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Duncan and Seliger: Don’t cut off the lifeblood of West Texas  

Many angry landowners have contacted us about a plan that, contrary to good public policy, will affect property rights of rural Texans. The new Roberts County Fresh Water Supply District No. 1, acting as an alter ego of businessman T. Boone Pickens and Mesa Power Pampa LLC, has launched a private venture that may force landowners across 11 counties to submit to the power of eminent domain so that district can pump water from the shrinking Ogallala Aquifer and sell wind-generated electricity. This new governmental entity is composed of only five people, all employees or associates of Pickens. Mesa is Pickens’ private company; he controls the various corporate shells identified with this project in filings with the Public Utility Commission.

Pickens’ plan is to sell 200,000 acre-feet of Ogallala water each year to the Dallas-Fort Worth Metroplex, even though the plan has not been embraced by water policy planners as an economically viable solution. Such an extensive extraction of water from the Ogallala Aquifer will affect natural spring flows and on the Panhandle and West Texas communities that depend on that water.

Enabling the wind part of the project stems from a last-minute House amendment last year that allows a fresh water supply district to host transmission lines from wind energy projects on its rights-of-way or easements. The amendment lets Pickens’ personal fresh water supply district develop right-of-way to build the transmission lines for wind-generated energy he intends to sell. This part of the plan also taps the emotions of those who support development of wind energy resources in the Panhandle (as we do).

Many believe that if they oppose Pickens’ supply district’s Ogallala-to-Metroplex water project, they will miss out on wind energy opportunities. That is not true.

Pickens isn’t the only one seeking to develop wind energy. He’s just the only one who personally owns a governmental entity to obtain the right-of-way for him.

There is an undeniable demand growing for renewable energy. Wind power has come to Texas, and it will be developed in the Panhandle and West Texas, regardless of whether Pickens’ latest venture succeeds. To transport the much-needed renewable energy to the rest of the state and nation, companies will build transmission lines. Mesa Power is proposing one transmission line, but it isn’t the only proposal.

Within the next few weeks, the PUC will complete its Competitive Renewable Energy Zones (CREZs) proceeding, consistent with the public policy priority of efficient and orderly development of wind energy. A transmission route will be selected to carry wind energy to the state’s energy grid. Since this process began in 2006, more than 100 people have filed comments with the PUC, and 85 parties, Mesa among them, have participated in this process.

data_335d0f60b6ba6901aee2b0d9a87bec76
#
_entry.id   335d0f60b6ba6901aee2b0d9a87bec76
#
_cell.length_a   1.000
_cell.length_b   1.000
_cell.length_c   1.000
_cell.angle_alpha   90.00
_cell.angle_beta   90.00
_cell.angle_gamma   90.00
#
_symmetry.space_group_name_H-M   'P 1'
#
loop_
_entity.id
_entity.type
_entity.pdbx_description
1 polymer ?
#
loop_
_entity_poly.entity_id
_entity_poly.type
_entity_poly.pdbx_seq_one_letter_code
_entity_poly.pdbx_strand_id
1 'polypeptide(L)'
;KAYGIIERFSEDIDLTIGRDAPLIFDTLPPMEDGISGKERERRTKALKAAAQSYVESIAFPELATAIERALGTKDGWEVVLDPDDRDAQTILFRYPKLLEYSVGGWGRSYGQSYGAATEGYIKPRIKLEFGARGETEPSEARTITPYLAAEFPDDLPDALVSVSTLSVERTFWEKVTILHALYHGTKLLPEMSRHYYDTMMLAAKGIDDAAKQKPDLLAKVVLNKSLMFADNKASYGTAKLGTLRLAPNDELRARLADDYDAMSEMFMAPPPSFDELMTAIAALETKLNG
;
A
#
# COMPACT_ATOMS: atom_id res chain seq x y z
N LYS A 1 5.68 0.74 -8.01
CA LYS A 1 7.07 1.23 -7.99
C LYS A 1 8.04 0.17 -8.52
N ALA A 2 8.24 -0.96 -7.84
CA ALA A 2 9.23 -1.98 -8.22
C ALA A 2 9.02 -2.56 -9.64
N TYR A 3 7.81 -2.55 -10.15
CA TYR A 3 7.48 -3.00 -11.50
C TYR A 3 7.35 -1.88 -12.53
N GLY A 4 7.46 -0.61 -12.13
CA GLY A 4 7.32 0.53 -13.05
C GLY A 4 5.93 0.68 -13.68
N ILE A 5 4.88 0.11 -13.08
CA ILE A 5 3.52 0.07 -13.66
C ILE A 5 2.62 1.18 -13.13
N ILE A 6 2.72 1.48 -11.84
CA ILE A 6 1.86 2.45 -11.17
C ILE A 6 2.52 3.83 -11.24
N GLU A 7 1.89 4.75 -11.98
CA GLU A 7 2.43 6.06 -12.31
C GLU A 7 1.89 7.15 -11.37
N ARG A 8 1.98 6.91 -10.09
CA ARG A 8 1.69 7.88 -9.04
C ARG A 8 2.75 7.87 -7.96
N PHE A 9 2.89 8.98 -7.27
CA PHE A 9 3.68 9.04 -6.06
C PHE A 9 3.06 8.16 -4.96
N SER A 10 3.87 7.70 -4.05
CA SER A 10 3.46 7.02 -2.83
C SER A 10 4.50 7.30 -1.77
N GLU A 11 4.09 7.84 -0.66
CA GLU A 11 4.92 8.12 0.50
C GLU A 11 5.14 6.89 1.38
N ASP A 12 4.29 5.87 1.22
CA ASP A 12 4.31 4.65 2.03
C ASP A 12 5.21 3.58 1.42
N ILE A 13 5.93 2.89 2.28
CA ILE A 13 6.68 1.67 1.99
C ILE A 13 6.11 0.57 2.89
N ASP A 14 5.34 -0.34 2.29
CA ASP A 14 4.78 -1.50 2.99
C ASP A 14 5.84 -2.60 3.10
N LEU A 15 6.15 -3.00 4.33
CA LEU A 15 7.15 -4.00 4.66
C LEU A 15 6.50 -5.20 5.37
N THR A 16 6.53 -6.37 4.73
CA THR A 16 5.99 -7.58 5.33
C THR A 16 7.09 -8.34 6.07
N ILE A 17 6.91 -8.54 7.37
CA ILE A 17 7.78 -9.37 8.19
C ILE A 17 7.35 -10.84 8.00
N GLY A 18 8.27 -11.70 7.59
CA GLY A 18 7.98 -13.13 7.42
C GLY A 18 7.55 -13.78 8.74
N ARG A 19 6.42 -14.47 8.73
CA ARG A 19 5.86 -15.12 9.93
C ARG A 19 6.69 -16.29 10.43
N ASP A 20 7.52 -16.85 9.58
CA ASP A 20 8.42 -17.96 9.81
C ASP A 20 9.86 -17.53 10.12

The Panhandle and West Texas have a long history of helping our neighbors. Our cotton, grain, beef and oil have clothed, fed and moved Texans for generations, and we’re proud of that heritage. Though we look forward to developing renewable energy to be purchased by our neighbors, we cannot give up an important future source of water for our region – nor are we required to do so. The Ogallala is not “surplus” water; it is a critical source of water for future generations who choose to settle and raise their families in the Panhandle and West Texas.

We are working with our colleagues in the Legislature to develop long-term solutions for water and wind resources. We intend to address the issues raised by this poorly conceived project. Water is not like oil; it is like blood – life-sustaining.

Duncan, R-Lubbock, represents 46 Panhandle and West Texas counties. Seliger, R-Amarillo, represents 26 counties from the Panhandle to the Permian Basin.

Sens. Robert Duncan and Kel Seliger, TEXAS SENATE

Austin American-Statesman

10 July 2008

This article is the work of the source indicated. Any opinions expressed in it are not necessarily those of National Wind Watch.

The copyright of this article resides with the author or publisher indicated. As part of its noncommercial effort to present the environmental, social, scientific, and economic issues of large-scale wind power development to a global audience seeking such information, National Wind Watch endeavors to observe “fair use” as provided for in section 107 of U.S. Copyright Law and similar “fair dealing” provisions of the copyright laws of other nations. Send requests to excerpt, general inquiries, and comments via e-mail.

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